An Ink-redible Package:
In my review of the original Splatoon a few years back I called it a brilliant debut, and that I couldn’t wait to see more of the Inklings in the future. Luckily for me I didn’t have to, as “Splatoon 2” has launched to buoy the Switch’s ever growing library. Planned as another big multiplayer push to follow Arms, I’m pleased to say Splatoon 2 succeeds wholeheartedly, having the right stuff to pull new players onto its platform and diversify Nintendo’s broad portfolio even further.
Splatoon 2’s story was a big surprise for me. The first game’s story mode seemed like an afterthought to some, and Nintendo seems to have listened to that criticism. With a campaign that lasts longer than the first and big narrative hooks to keep it all tethered to the world of Splatoon, Hero Mode feels a lot fuller this time round.
It’s actually directly tied into the final Splatfest of Splatoon 1 – the grudge match that pitted BFFs Marie and Callie against one another. I fought in that war, friends, so it’s special to see the results (best girl Marie won, of course) directly impacting the storyline of Splatoon 2, and a really neat narrative trick that makes our online shenanigans feel like they actually mean something.
Callie has gone missing, along with the ever-important Zapfish, and Marie is deseprate to find her. She enlists our help and so begins another strange little journey. There’s even a prequel story on the official site that fills in the gaps between the first Splatoon and the second, documenting the fracturing of the Squid Sisters friendship after one found out they were quantifiably cooler than the other.
Gameplay & Multiplayer:
Splatoon 2 doesn’t mess with a good thing. Players who put a lot of time into the original Splatoon will feel right at home hopping back into Inkopolis, and they’ll even see enough friendly faces and familiar places in their opening hours to cause a little concern that Splatoon 2 might be resting on the laurels of its forebear. Thankfully these fears are unfounded – whilst the sequel certainly has plenty of vanilla content packaged in, it’s bursting with fresh stuff to see, do and unlock as well, making for a rather generous package all round.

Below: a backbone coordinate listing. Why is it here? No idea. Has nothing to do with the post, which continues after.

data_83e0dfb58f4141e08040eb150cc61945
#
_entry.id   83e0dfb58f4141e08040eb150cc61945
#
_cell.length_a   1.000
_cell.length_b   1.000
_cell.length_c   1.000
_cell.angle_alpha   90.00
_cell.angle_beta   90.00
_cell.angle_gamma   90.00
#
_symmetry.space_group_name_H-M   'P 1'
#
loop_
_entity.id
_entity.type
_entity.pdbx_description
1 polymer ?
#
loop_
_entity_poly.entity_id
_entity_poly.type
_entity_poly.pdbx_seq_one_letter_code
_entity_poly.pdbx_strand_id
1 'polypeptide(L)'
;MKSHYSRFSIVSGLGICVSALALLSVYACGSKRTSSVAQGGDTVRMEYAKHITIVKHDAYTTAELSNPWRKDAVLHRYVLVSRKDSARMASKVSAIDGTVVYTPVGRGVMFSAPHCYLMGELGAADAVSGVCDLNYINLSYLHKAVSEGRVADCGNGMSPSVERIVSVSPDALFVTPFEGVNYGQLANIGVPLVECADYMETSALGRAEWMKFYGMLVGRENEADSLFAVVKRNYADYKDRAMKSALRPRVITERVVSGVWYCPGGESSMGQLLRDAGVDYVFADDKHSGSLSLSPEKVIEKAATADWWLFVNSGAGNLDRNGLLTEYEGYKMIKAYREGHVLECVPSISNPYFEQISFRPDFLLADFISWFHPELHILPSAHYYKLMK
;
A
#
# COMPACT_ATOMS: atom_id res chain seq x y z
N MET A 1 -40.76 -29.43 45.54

The meat and bones of the game is undeniably the online multiplayer, with the classic Splatoon mode ‘Turf War’ seemingly front and center again. That’s no bad thing, as it’s a mode that shook up the definition of online shooters for the better. Instead of tasking you with murdering your opponents until an abitrary goal has been reached, you have to cover the stage in your crew’s colours. You do this by splatting the stage with ink from a variety of weapons, covering fresh ground or covering up the paint of your enemies. The team with the most ground covered at the end of the three minute timer wins. Any death count you might accrue in protecting your turf is a bonus, but ultimately doesn’t weigh in on whether or not you’ll be victorious.
Removing the importance of a killcount did wonders for how unique Splatoon 1 felt, and it’s still a great change of pace all these years later. That said, murdering your foes is still great fun – especially if you sink underground in squid form and quickly get the drop on them from behind. If you truly want to master the battlefield in this combatative way (rather than inking lonely places behind the scenes) you’ll have to learn how to use all the new toys. Splatoon 2 introduces new weapons to really mix up the online meta, including the zippy Dualies – a dream come true for someone like myself, who thinks akimbo wielding is still the height of John-Woo-inspired-class – and the curious but powerful umbrella weapon. It functions as a shotgun of sorts, and it feels brilliant to deflect enemy bullets with it before punching through their defenses.
There’s also a host of new maps, and of the ones I’ve played they all feel just as good as what’s come before. There’s plenty to learn here, tricks to figure out and shortcuts to master, but overall the stage design is where Splatoon 2 decidedly plays it safe, with few levels really defining themselves against what we already had. That’s not a bad thing, as these new maps are wicked fun to fight desperately for control over, but I’d love to see some more experimental stages in the future DLC – which, after the glorious post-launch campaign of the first game, is an inevitability, right?
I’m still not entirely sold on the rotation system, which swaps two maps into online play every day. Playing a bunch of games in a row can see you hitting the same locales over and over again, which helps you learn the ins-and-outs of any given stage but isn’t neccesarily the most fun way to interact with all the quality content Nintendo has produced here. I can see the benefits of such a system, but I’d love for casual play to cycle through all of the tracks whilst keeping ranked matches to this rotation system.
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